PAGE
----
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ASUA president signs Wildcat denouncement resolution

By David J. Cieslak
Arizona Daily Wildcat
September 10, 1998
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Wildcat File Photo
Arizona Daily Wildcat

Tara Taylor

ASUA President Tara Taylor said yesterday that she signed a resolution passed last week by the Senate that denounces the Arizona Daily Wildcat for publishing a controversial comic strip.

The "Looking for Billy" cartoon that appeared in the Wildcat Aug. 31 featured two insects hugging and later being gunned down by a third insect who screamed "homos."

The Associated Students Senate responded immediately, drafting the resolution on Sept. 1 and passing it the next day at its weekly meeting.

Taylor said yesterday that the resolution sends a message that ASUA holds diversity close to their hearts.

"I think it's important that ASUA represents the beliefs of all different groups on campus and this is something that really offended a lot of people," she said. "It's just saying that you (the Wildcat) may have crossed the line."

Taylor also said that while "prejudice and bias isn't going to pass tomorrow," the Senate's dialogue, spurred by the comic, was laudable.

"I think it's good that they had this dialogue and represented their constituents," she said.

The comic strip sparked intense emotions last week, as Sen. Josue Limon said the cartoon could endanger lives, and Sen. Maria Rodriguez, a strong proponent of the resolution, ran out of the meeting in tears after pleading with other senators to pass the item.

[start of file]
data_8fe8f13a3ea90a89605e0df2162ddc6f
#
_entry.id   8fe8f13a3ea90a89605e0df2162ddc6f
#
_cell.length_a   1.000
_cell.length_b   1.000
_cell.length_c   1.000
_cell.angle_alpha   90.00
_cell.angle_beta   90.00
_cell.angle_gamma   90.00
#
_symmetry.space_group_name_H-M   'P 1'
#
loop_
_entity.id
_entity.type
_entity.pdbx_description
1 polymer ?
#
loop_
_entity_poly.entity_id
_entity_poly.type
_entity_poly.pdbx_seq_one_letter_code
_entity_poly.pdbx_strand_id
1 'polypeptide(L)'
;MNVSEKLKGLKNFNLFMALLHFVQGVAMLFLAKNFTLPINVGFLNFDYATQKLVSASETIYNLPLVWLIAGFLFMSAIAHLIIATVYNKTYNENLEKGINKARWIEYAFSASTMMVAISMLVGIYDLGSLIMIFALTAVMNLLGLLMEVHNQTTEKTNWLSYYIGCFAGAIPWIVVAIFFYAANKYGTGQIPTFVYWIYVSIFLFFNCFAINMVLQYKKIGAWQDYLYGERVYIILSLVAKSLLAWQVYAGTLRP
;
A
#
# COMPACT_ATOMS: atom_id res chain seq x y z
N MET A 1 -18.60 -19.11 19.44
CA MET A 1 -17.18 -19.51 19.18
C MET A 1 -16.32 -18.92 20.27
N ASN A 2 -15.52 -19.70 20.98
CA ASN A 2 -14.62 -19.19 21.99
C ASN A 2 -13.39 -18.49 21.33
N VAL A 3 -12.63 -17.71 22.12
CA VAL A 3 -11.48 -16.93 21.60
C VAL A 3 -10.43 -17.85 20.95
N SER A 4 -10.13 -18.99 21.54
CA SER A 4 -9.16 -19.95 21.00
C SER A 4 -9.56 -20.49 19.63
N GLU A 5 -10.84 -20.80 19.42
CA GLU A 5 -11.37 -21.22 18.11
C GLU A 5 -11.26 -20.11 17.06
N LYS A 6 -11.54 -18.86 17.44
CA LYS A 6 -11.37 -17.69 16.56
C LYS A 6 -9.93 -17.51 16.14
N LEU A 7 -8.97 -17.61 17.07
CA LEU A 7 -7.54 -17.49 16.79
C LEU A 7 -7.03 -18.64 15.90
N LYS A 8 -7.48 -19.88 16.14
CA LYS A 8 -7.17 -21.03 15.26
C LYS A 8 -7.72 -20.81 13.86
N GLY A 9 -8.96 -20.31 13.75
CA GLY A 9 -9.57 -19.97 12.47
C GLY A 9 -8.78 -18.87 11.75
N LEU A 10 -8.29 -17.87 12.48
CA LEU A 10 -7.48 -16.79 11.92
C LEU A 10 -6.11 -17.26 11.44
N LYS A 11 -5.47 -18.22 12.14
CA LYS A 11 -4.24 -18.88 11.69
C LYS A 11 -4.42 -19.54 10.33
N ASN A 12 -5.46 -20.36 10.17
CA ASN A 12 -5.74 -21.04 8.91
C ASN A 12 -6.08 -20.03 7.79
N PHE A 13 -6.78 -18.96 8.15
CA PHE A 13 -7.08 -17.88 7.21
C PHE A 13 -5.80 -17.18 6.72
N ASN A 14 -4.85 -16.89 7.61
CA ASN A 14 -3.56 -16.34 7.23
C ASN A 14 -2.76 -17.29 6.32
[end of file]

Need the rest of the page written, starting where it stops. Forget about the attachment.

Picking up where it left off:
After last night's meeting, ASUA Adviser Jim Drnek praised Taylor and the Senate for the swift action.

"I'm glad that they got on this right away and got on it in a quick and responsive manner," he said.

Sen. Dave Snyder, who abstained from last week's passing 9-0-1 vote, said last night that it's not his decision to define what students think.

"I can't dictate to 25,000 undergraduate students what they think on a particular issue," he said.

In other business, senators rejected a proposal to change ASUA's constitutional bylaws at its meeting in the Memorial Student Union Rincon Room.

The bylaw prohibits the Senate from reviewing any financial legislation unless the person or group requesting money submits all the information at least four business days before the weekly meeting.

Snyder said he dislikes having little time to form a decision.

"You'd expect that they'd give you the courtesy of reviewing it beforehand," Snyder said. "It makes us more responsible to our constituents by using our time and money in the best way."

But Executive Vice President Cisco Aguilar said he thinks the Senate could find other ways to buy time aside from placing restrictions on students.

"My final opinion is not to approve the bylaw," he said during the meeting. "I think you've seen that tabling items works."

And a verbal spat occurred between Sen. Marisa Hall and Limon, resulting from Hall saying she puts class first and ASUA legislative business second when she is pressed for time.

"I think it should be to the benefit of the student body and not to our personal schedules," Limon said.

Hall responded sharply, saying at one point, "then why was I elected?"

Aguilar warned Hall for talking out of turn, and the Senate later voted to kill the motion by a vote of 6-2-2, with Sens. Ben Graff and Limon voting against it, and Sens. Mai Luc and Ty Trujillo abstaining.

Shortly after the vote, Snyder questioned Aguilar about the required number of voters to pass a motion.

According to constitutional bylaws, seven senators had to support the proposal for it to pass, but the Senate spent about five minutes searching through their paperwork in an effort to determine if the item passed or failed.

When the motion failed, Aguilar banged his gavel and said, "my decision stands - I guess."

David J. Cieslak can be reached via e-mail at David.J.Cieslak@wildcat.arizona.edu.

Financial Times Fall 98